The Salton Sea was created in 1905, in a particularly rain-and-snow heavy year. Flooding of the Colorado River caused a re-routing of the Alamo Canal that in turn forged two new waterways, carrying huge amounts of water into the Salton Sink. In the 1950’s and 60’s, small resort towns with quaint names like Salton City and Desert Shores began to pop up around the lake’s perimeter, drawing the overflow of tourists from Palm Springs. However by the late 1960’s, it became evident that the salinity levels of the Sea were dangerously high, causing a threat to some fish species – the Sea continued to be fed from the Colorado River as well as agricultural runoff from the Imperial Valley, but the amount varied year to year and the runoff often carried pesticides. Quickly, Salton Sea was abandoned as a vacation destination and left largely to sit dormant until interest picked up again in the 1990’s under the renewed efforts of Congressman Sonny Bono, who spearheaded efforts to save the Salton Sea when scientists discovered another problem: the Salton Sea was shrinking, and if trends weren’t reversed, it could disappear entirely.

Cut to the present and very recent past, after decades of losing water to the California Drought. In 2003, the Quanification Settlement Agreement was signed by the Department of the Interior, California, and its water-related agencies, agreeing on a method and timeline to slowly scale back the amount of water being siphoned into Salton Sea from the Colorado River, leaving more water for San Diego and its surrounding cities. A looming deadline of 2018 has been set, at which California’s Imperial Irrigation District must stop sending “mitigation” water to the lake. California is currently entitled to 4.4 million acre-feet of water from the Colorado River a year, about thirty percent of the total volume. Of the 4.4 million, 2.6 million acre-feet are being used in the Imperial Valley alone, and the state as a whole regularly overdraws on its allotment, leaving neighboring states Arizona and Nevada with a smaller portion.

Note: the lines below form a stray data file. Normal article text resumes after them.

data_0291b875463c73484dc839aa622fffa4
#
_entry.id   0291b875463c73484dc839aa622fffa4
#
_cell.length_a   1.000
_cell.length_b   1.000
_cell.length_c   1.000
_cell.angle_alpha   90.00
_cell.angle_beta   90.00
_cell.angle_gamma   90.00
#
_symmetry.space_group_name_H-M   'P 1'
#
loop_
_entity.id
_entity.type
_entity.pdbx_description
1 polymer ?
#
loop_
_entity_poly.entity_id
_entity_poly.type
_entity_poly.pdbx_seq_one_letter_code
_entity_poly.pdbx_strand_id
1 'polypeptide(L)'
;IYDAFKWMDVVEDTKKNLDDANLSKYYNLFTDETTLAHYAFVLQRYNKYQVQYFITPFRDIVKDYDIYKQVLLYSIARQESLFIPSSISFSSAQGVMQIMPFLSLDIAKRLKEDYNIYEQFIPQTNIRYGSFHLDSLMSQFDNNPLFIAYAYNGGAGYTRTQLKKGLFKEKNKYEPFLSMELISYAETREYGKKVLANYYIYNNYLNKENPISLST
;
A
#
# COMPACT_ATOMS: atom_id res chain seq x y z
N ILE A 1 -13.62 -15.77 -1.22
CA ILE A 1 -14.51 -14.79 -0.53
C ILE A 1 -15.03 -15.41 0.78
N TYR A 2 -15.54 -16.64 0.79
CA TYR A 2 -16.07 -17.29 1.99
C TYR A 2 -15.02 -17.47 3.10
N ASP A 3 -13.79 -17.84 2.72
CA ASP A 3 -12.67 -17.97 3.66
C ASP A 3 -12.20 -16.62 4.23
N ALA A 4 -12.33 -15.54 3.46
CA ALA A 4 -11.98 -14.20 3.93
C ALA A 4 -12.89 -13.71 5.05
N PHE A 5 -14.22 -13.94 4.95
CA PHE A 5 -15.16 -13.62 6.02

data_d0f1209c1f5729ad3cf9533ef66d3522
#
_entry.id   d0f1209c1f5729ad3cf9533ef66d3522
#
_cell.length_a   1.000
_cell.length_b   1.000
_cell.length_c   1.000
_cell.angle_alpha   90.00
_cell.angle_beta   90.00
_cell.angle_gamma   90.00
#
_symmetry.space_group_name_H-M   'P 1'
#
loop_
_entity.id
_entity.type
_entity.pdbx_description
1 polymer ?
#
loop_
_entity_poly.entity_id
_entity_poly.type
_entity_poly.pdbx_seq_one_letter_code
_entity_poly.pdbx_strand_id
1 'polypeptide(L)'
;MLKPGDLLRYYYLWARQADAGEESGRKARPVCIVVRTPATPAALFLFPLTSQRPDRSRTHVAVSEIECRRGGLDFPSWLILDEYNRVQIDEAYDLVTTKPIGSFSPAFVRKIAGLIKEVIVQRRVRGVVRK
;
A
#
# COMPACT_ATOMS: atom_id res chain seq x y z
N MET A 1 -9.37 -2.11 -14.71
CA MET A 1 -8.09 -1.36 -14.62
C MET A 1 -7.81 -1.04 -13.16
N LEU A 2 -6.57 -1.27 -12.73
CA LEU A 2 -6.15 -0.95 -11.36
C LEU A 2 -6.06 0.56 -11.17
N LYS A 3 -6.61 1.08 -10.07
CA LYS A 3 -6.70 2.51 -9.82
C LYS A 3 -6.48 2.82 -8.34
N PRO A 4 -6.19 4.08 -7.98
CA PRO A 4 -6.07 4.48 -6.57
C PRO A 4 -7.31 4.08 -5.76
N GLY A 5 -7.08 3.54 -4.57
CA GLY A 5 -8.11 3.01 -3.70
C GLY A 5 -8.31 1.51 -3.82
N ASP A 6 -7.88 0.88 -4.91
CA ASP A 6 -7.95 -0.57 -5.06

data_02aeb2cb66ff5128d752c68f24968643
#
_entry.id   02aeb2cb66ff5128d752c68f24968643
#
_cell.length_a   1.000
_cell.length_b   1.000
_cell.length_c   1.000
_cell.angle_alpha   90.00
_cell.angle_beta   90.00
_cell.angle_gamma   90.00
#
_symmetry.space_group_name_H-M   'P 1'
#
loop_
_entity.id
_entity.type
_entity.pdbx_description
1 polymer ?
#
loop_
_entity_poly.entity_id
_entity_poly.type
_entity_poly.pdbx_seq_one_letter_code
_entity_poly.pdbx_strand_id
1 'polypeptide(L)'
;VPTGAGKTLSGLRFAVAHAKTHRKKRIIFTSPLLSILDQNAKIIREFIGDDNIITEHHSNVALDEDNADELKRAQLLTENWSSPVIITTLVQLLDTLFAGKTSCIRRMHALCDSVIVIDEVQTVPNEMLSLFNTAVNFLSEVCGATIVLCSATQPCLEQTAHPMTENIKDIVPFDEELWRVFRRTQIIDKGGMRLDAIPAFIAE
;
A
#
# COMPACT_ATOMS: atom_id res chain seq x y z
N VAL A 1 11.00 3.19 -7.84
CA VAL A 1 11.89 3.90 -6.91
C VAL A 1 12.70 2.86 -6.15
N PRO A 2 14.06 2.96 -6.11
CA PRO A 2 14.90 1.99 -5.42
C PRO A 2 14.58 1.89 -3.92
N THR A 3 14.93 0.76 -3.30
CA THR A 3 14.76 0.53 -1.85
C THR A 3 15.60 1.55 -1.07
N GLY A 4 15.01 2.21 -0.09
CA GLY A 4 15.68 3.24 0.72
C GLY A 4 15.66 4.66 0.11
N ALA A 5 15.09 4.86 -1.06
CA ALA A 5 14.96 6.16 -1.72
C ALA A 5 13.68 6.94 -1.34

But the Salton Sea is so crucial as both a natural habitat and a vital component of the region’s agricultural productivity that efforts to preserve the Sea, at least in some sort of realistic, piecemeal fashion, are already underway. Pipelines are being shored up to prevent as much runoff in the transportation of water, and naturalists are researching which areas of the lake are most vital to migrating birds. It’s now up to California farmers, who are being asked to invest in more efficient water-saving technology that will result in less waste water, to make their contribution. But is the government in California doing enough to help this region’s farmers in making the transition, and can the conservation goals be met by the mandatory 2018 deadline? National Geographic looks more closely at the farmers in this area, fallowing programs, and the agricultural implications of a drier Salton Sea.

Sicilian Farmers Take Over Mob Land

Photo by gnuckx. Some rights reserved.

Photo by gnuckx. Some rights reserved.

I don’t know that I’ve ever met a mobster in real life; in fact I think it would be safe to assume I haven’t. Still, I’ve seen enough about the mafia in film and television to know you wouldn’t want to make them angry by, say, stealing their stuff. Yet in a way, that’s exactly what Sicilian agricultural group Libera Terra are doing. Well, they’re not stealing, exactly – instead, they’re using land in Sicily formerly owned by the mafia (since seized by the government) as shared farming space to grow grains, fruits, olives, etc.

The story of Libera Terra (which I have to credit Modern Farmer for turning me on to) begins in 2001, when the Cooperativa Placido Rizzotto (one of the branches of Libera Terra – each is named after a slain mob victim from the region) began operations. Those involved say it was slow goings at first – many in the area feared retaliation from the Cosa Nostra for what could be interpreted as disrespect for former mafia property. However, over the following years, with little violence to point to as evidence and with the assistance of a police presence protecting the farmland, local farmers began to change their attitude.

Now, there are over 200 people involved in the Libera Terra network’s eight different coops, producing a total of over 70 products (wines, oils, jams, and other artisinal goods) sold internationally for a gross annual income of over 6 million Euros (or $8.2 million). Those are impressive figures for any coop, let alone one built from the ashes of a criminal empire!